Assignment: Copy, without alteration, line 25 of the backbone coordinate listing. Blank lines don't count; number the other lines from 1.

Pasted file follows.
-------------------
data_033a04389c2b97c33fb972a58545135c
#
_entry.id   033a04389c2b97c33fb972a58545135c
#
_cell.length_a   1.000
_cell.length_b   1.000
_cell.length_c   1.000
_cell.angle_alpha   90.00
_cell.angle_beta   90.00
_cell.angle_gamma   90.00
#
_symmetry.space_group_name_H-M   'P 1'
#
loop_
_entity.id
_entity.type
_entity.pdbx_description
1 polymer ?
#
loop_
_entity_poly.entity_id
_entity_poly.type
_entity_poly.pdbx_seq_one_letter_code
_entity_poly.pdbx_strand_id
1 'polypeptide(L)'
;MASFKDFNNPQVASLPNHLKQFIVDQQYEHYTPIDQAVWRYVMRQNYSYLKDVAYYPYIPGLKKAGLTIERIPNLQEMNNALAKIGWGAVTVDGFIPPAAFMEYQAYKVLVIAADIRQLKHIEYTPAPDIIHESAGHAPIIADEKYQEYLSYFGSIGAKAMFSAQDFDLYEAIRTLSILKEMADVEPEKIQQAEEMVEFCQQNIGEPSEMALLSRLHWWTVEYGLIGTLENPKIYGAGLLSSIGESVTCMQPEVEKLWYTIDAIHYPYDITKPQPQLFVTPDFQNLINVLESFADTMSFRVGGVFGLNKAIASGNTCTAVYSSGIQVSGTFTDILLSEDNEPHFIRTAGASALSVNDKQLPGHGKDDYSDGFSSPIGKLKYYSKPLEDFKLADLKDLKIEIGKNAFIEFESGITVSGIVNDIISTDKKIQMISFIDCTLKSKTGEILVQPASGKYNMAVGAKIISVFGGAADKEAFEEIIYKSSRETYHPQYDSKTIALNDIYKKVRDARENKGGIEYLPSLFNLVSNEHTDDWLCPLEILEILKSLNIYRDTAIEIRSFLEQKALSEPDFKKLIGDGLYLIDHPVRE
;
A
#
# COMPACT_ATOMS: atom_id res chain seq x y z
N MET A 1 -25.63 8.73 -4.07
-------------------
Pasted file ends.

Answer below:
1 'polypeptide(L)'